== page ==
ESD Test Suite Examples
Did you? There were. Abrams tried to.
English allows the complement of an auxiliary or of the infinitival marker to to be omitted, if it can be reconstructed from context. Sometimes called VP ellipsis, this construction is better identified as post-auxiliary ellipsis, since the missing constituent need not be VP if the auxiliary in question can take a non-VP complement (e.g. Who is at the door?/Kim is.). The interpretation of elided constituents is an interesting and complex area of English grammar, especially as it appears to be constrained by the linguistic context, though that can be from a prior sentence, including one uttered by a different speaker. [FIXME: Citation Needed]
A sample context that would support each of the test suite examples is given below:
I saw the movie. Did you? I thought there weren't any dogs, but there were. Browne didn't want to go, but Abrams tried to.
From the point of view of the sentence-by-sentence processing done by the ERG, the interpretation is not given by the sentence itself. Accordingly, the elided element(s) are represented via one of two EPs. These characteristic EPs can be used to trigger the search for an appropriate antecedent, which will typically be not just a single EP but rather a subgraph of some MRS from some utterance in context.
The first, used when the subject is referential (non-expletive) has an ARG1 role.
This serves two purposes: First, it reflects the fact that the subject in such cases will be interpreted as playing some role within the reconstructed subgraph after the antecedent expression has been found. Second, it ensures that the MRS produced by the grammar in cases of ellipsis with contentful subjects will be connected graphs. Without that ARG1 position, the semantic contribution of the subject (of the head licensing the ellipsis) would not be integrated.
The second characteristic EP appears when the subject is an expletive:
This EP also has an ARG1 role, but it is not linked to anything.
When the auxiliary verb licensing the ellipsis is negated, as in They didn't., the ellipsis_ref or ellipsis_expl is represented as the argument of neg (via a qeq constraint).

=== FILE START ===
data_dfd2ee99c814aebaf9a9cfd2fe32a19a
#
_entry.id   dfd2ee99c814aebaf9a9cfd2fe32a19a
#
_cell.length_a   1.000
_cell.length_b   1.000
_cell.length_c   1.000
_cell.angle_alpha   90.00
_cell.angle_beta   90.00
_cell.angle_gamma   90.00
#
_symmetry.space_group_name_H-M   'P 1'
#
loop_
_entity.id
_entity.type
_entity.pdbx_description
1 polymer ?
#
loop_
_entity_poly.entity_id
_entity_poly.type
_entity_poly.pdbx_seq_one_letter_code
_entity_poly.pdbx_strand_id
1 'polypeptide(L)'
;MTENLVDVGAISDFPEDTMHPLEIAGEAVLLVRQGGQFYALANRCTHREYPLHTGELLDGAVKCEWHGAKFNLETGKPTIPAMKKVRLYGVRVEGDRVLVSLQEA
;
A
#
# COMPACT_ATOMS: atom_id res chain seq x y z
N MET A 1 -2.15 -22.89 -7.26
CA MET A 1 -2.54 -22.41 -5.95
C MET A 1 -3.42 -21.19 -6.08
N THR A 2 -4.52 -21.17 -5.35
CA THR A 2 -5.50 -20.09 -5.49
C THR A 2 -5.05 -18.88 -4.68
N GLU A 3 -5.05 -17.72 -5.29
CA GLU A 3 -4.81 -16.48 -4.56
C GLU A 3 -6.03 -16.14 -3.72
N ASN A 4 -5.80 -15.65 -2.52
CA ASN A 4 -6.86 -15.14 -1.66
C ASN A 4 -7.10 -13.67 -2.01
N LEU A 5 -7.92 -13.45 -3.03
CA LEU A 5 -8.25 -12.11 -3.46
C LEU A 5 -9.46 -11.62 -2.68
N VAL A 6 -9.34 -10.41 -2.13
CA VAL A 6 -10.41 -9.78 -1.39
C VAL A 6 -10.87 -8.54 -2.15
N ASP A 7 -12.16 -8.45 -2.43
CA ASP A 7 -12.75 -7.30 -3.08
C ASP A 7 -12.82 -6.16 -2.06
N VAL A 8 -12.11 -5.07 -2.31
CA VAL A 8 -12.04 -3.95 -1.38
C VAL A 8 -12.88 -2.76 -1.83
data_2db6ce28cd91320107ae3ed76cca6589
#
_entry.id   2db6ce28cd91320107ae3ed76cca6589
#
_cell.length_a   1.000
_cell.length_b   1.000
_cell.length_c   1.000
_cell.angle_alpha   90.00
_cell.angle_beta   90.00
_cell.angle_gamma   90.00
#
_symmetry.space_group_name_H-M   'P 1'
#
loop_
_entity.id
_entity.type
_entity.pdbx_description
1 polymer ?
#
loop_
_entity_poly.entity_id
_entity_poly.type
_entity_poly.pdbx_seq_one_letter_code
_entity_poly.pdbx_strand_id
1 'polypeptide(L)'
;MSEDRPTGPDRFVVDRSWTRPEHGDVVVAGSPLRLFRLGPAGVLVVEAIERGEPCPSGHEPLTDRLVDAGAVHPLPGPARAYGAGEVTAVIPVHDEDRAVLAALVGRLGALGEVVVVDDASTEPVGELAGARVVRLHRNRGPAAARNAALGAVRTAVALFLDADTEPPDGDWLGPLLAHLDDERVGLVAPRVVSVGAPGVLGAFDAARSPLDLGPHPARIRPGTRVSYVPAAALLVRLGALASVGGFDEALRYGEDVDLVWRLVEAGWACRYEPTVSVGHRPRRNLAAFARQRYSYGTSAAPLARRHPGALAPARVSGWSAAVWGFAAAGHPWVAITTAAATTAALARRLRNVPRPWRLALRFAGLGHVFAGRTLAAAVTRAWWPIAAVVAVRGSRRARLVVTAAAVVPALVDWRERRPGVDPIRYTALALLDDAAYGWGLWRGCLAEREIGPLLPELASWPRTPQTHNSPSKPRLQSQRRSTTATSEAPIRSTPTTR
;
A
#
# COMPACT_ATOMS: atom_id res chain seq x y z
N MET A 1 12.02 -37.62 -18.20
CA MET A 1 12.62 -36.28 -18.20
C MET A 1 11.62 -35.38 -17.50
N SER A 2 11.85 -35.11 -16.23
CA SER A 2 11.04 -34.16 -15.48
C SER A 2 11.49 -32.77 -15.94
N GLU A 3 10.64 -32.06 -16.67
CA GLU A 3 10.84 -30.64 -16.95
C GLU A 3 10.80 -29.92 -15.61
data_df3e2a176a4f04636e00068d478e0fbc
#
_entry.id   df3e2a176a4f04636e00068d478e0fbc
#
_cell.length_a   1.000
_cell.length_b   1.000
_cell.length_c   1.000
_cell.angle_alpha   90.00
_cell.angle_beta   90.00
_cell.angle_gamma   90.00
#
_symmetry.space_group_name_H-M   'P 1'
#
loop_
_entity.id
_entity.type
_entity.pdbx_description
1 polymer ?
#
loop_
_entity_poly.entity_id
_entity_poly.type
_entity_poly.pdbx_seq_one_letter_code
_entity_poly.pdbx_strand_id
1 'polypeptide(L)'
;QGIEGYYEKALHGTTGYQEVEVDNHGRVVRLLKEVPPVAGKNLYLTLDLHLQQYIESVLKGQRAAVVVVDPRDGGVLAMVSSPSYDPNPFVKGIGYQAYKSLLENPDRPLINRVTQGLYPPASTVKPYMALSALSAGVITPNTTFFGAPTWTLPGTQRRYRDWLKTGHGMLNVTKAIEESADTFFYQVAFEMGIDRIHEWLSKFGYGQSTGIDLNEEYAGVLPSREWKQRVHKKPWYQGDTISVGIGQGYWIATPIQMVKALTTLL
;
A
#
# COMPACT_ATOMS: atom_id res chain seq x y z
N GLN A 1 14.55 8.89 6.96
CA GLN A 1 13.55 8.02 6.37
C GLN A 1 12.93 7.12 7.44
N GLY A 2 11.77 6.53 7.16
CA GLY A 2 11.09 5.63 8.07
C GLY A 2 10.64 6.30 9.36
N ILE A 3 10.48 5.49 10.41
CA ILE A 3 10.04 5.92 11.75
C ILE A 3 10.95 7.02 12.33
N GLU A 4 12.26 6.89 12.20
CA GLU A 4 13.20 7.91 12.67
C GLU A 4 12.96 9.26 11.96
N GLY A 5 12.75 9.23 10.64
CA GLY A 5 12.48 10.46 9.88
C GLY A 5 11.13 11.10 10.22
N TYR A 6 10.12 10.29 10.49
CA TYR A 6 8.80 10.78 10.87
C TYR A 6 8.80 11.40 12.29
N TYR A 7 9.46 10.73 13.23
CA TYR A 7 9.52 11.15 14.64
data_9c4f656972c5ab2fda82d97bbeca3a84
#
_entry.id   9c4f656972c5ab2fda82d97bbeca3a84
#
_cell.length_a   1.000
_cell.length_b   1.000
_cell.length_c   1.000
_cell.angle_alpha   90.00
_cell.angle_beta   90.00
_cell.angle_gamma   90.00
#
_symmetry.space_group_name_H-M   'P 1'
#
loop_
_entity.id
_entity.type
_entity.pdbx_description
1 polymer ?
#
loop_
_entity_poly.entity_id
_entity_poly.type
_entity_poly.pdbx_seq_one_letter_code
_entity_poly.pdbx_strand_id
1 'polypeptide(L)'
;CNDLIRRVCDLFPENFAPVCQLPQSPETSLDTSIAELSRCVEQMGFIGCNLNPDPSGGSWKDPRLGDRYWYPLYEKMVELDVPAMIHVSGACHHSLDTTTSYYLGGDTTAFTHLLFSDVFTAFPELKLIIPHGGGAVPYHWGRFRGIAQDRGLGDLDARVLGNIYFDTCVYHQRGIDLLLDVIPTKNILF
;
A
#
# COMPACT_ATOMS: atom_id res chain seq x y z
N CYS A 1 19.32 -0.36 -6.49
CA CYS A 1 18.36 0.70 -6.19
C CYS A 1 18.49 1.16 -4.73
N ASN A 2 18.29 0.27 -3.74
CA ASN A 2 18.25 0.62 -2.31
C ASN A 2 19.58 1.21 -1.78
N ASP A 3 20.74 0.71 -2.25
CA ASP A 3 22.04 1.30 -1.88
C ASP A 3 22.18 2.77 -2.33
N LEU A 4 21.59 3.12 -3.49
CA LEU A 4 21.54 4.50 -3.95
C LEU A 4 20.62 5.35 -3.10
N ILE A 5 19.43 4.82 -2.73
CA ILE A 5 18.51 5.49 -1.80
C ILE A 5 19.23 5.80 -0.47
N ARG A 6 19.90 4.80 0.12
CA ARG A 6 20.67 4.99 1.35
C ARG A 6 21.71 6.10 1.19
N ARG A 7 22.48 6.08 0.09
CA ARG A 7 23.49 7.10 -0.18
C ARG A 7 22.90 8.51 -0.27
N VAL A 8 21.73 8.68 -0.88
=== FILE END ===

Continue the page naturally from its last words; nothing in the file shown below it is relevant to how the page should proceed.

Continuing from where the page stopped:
The grammar provides two analyses for Were there?, one with two predications (_be_v_there and ellipsis_expl, and one with just ellipsis_expl). On first glance, it might seem that the analysis with _be_v_there is the only plausible one, since something must be licensing the expletive there. However, the second one, with just ellipsis_expl is motivated by examples like I thought there were going to be dogs, but there weren't. where one possible resolution of the ellided constituent is (the semantic representation of) going to be dogs. On that reading, the _be_v_there predication is provided by the resolution.
Note that the predicative copula and then identity copula are not distinguished in ellipsis. The claim is that ellipsis_ref could resolve to either antecedent.
I'm hungry. Are you?
Who is Macbeth? Kim is.
- ARG1 is meant as an underspecification over several possible roles (at least ARG1, ARG2, ARG3; others?). Should we choose here a different symbol for that underspecification (ARGn, ARG)? [Decision on 4/15/14: go with ARG.]
Abrams wasn't hired, but Browne was.
Abrams wasn't given an assignment, but Browne was.
I can't get ellipsis_expl to show up with it, even in the example from the testsuite (1212). [Identified as grammar bug.]
Why would ellipsis_expl need an ARG1? [No. To fix in the grammar.]
Possible case of conflicting desire for symmetry: VP ellipsis and NP-taking auxiliaries (identity copula, there copula, British possessive have).
External Expert Commentary
[To be solicited]
Dalrymple, M., Shieber, S. M., & Pereira, F. C. (1991). Ellipsis and higher-order unification. Linguistics and philosophy, 14(4), 399-452.